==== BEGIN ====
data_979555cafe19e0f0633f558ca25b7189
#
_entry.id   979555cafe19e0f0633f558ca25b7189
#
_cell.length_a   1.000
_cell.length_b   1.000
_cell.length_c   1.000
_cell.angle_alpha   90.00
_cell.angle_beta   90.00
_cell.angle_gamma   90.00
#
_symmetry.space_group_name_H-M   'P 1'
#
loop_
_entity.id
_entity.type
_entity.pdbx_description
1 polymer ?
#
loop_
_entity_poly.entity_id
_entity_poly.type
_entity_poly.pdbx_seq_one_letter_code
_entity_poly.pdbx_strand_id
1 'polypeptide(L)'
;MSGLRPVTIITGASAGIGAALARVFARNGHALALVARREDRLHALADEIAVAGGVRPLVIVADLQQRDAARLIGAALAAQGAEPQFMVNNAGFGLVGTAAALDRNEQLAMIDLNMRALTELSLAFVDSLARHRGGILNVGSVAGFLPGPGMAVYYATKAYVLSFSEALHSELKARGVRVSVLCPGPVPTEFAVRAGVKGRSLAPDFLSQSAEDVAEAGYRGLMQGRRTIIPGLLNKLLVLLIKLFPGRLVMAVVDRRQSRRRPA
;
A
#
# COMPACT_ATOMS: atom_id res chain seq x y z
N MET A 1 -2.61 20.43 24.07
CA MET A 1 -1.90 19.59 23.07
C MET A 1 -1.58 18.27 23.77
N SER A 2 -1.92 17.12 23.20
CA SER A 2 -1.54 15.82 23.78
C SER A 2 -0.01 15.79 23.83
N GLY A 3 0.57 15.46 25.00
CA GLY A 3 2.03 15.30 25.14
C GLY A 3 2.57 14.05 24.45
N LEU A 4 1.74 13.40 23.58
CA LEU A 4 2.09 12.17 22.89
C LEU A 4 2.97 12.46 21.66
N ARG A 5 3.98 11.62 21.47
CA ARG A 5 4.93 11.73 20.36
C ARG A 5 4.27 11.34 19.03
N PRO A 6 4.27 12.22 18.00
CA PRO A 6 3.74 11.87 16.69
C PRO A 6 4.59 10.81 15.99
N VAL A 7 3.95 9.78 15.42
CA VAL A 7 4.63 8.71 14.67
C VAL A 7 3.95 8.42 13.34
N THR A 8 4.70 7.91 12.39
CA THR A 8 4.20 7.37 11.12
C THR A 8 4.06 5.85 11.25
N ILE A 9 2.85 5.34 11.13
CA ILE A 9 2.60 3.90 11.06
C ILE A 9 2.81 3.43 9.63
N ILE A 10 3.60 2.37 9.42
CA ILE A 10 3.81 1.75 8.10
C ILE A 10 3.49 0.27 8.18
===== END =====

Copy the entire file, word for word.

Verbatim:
data_979555cafe19e0f0633f558ca25b7189
#
_entry.id   979555cafe19e0f0633f558ca25b7189
#
_cell.length_a   1.000
_cell.length_b   1.000
_cell.length_c   1.000
_cell.angle_alpha   90.00
_cell.angle_beta   90.00
_cell.angle_gamma   90.00
#
_symmetry.space_group_name_H-M   'P 1'
#
loop_
_entity.id
_entity.type
_entity.pdbx_description
1 polymer ?
#
loop_
_entity_poly.entity_id
_entity_poly.type
_entity_poly.pdbx_seq_one_letter_code
_entity_poly.pdbx_strand_id
1 'polypeptide(L)'
;MSGLRPVTIITGASAGIGAALARVFARNGHALALVARREDRLHALADEIAVAGGVRPLVIVADLQQRDAARLIGAALAAQGAEPQFMVNNAGFGLVGTAAALDRNEQLAMIDLNMRALTELSLAFVDSLARHRGGILNVGSVAGFLPGPGMAVYYATKAYVLSFSEALHSELKARGVRVSVLCPGPVPTEFAVRAGVKGRSLAPDFLSQSAEDVAEAGYRGLMQGRRTIIPGLLNKLLVLLIKLFPGRLVMAVVDRRQSRRRPA
;
A
#
# COMPACT_ATOMS: atom_id res chain seq x y z
N MET A 1 -2.61 20.43 24.07
CA MET A 1 -1.90 19.59 23.07
C MET A 1 -1.58 18.27 23.77
N SER A 2 -1.92 17.12 23.20
CA SER A 2 -1.54 15.82 23.78
C SER A 2 -0.01 15.79 23.83
N GLY A 3 0.57 15.46 25.00
CA GLY A 3 2.03 15.30 25.14
C GLY A 3 2.57 14.05 24.45
N LEU A 4 1.74 13.40 23.58
CA LEU A 4 2.09 12.17 22.89
C LEU A 4 2.97 12.46 21.66
N ARG A 5 3.98 11.62 21.47
CA ARG A 5 4.93 11.73 20.36
C ARG A 5 4.27 11.34 19.03
N PRO A 6 4.27 12.22 18.00
CA PRO A 6 3.74 11.87 16.69
C PRO A 6 4.59 10.81 15.99
N VAL A 7 3.95 9.78 15.42
CA VAL A 7 4.63 8.71 14.67
C VAL A 7 3.95 8.42 13.34
N THR A 8 4.70 7.91 12.39
CA THR A 8 4.20 7.37 11.12
C THR A 8 4.06 5.85 11.25
N ILE A 9 2.85 5.34 11.13
CA ILE A 9 2.60 3.90 11.06
C ILE A 9 2.81 3.43 9.63
N ILE A 10 3.60 2.37 9.42
CA ILE A 10 3.81 1.75 8.10
C ILE A 10 3.49 0.27 8.18